The Genesis Diet: The Biblical Foundation for Optimum Nutrition by Gordon S. Tessler, Ph.D. (1996)

Another week, another book called The Genesis Diet. This Genesis Diet actually predates the Genesis Diet I discussed last week but the diet Gordon Tessler laid out was ahead of its time. In this diet from 1996 Tessler explained the dangers of trans-fats, processed food and what he called the “four white deaths” (white salt, white sugar, white flour and white fat) as he urged readers to adopt a simpler diet based on the book of Genesis. Tessler described the diet of modern Americans as a diet of man-made foods and the Genesis Diet as a diet of God-made foods.

Tessler’s book brimmed with bible verses that helped him convince readers that Genesis contains a divine diet plan that requires their attention. For instance, he discussed the deceptive power of modern processed foods by comparing this deception to that of Eve in the Garden of Eden. Tessler wrote, “Eve, like so many after her, didn’t realize how dangerous it can be to eat something that God commands us not to eat” (17). Tessler continued to illustrate the deceptive processed food that modern Americans consume and reminded readers that “food processors are not concerned with your life but with shelf life” (22). Tessler also dedicated a decent portion of the book to exploring New Testament passages that many people believe altered the original diet laid out in Genesis. According to Tessler, the unclean foods of Genesis remain unclean. He asserted that God’s word is consistent. He included lengthy discussions of Acts 10, 1 Timothy 4:4 and the writings of Paul which seem to point to an end to concerns of unclean foods and carefully suggested alternate readings that imply that the New Testament retained the unclean food designations of the Genesis diet.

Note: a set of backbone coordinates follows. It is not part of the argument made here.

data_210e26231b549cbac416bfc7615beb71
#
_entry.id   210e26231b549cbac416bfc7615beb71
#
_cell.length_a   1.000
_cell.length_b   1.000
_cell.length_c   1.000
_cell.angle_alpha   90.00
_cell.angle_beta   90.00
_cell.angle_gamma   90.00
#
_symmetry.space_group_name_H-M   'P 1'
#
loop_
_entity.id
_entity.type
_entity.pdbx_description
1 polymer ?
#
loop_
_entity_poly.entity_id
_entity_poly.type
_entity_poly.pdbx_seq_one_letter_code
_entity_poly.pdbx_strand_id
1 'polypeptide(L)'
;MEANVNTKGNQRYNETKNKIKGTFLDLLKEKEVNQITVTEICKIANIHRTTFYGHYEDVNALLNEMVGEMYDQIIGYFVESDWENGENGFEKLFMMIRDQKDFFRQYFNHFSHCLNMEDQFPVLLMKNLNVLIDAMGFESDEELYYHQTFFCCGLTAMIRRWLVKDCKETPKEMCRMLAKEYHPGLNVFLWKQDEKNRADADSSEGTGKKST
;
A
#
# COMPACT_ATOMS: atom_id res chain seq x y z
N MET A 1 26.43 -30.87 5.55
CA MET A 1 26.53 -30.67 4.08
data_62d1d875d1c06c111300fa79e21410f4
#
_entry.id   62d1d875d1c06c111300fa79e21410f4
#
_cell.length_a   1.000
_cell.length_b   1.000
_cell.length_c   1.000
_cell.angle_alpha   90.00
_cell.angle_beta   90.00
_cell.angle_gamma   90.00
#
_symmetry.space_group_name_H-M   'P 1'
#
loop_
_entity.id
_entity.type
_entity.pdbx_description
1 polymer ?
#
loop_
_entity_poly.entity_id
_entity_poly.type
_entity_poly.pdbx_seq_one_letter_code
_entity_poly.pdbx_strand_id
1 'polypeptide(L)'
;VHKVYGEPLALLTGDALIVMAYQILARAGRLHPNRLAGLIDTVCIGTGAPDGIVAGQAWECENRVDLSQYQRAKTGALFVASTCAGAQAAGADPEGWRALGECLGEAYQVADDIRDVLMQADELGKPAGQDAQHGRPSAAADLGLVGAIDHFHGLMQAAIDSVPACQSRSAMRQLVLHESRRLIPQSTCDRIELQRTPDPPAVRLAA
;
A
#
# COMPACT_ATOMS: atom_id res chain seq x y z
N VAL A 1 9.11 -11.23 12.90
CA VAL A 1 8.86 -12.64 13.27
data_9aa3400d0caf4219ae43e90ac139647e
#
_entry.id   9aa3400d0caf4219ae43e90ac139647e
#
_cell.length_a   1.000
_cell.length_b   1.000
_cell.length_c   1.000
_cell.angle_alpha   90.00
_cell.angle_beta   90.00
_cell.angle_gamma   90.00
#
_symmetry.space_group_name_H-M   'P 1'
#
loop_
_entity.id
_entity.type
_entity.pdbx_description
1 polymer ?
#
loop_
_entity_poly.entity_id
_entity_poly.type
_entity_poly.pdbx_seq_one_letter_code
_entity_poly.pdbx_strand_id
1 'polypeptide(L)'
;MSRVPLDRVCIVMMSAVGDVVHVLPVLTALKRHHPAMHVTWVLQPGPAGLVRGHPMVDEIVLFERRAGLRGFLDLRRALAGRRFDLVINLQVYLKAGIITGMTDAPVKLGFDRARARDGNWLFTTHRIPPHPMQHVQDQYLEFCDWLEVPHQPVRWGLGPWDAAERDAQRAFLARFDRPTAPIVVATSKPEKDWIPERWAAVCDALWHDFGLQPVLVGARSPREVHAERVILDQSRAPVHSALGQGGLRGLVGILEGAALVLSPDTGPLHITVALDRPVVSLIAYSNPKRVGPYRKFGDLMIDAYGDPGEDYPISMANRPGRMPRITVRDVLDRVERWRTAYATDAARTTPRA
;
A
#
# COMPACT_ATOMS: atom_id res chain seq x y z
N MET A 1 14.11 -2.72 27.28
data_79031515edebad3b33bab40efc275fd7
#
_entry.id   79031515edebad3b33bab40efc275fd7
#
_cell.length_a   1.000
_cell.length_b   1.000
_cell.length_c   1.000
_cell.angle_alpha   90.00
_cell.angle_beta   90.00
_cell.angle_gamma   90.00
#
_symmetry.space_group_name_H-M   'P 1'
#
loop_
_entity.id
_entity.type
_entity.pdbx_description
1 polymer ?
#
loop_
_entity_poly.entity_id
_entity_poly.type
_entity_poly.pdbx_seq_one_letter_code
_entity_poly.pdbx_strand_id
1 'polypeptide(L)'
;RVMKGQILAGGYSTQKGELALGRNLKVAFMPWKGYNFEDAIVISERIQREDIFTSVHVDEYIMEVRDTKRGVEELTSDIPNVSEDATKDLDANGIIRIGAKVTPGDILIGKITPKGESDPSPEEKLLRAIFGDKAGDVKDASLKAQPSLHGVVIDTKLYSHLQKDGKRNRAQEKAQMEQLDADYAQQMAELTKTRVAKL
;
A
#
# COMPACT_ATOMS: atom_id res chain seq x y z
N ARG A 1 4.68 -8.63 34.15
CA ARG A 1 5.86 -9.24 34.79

The Genesis Diet, described by Tessler as “the optimum diet for optimum health,” is composed of 50% grains, seeds and nuts, 10% fruit, 6% dairy, 4% meat and 30% vegetables. Tessler restricted meat consumption to clean animals that have been slaughtered properly and had their blood removed, following the traditional laws of Kashrut. Tessler bolstered his advice for animal consumption with biblical evidence but it is interesting to note that the verses related to animal consumption appear in Leviticus and Deuteronomy, not Genesis. Tessler connected the rules for animal consumption to Genesis through Noah. Tessler explained that after the flood, “Noah sacrificed clean animals and birds” (46) suggesting that Noah was aware of the restrictions. In addition to the consumption of proper foods (in correct proportion) Tessler also promoted fasting “for spiritual and physical renewal” (123). Finally, Tessler listed a number of herbs from “God’s Pharmacy” and their common uses. He supported this diet with scientific studies of healthy cultures and testimonials from people who read this book and improved their health with the Genesis Diet. One testimonial from an Ohio woman described putting her whole family on the diet with success and she concluded her letter with the proclamation: “We are all experiencing greater health God’s way” (171). Tessler published two related books Breaking the Fat Barrier and Cooking for Life that support The Genesis Diet, but unfortunately I have not read them. A project for another day!

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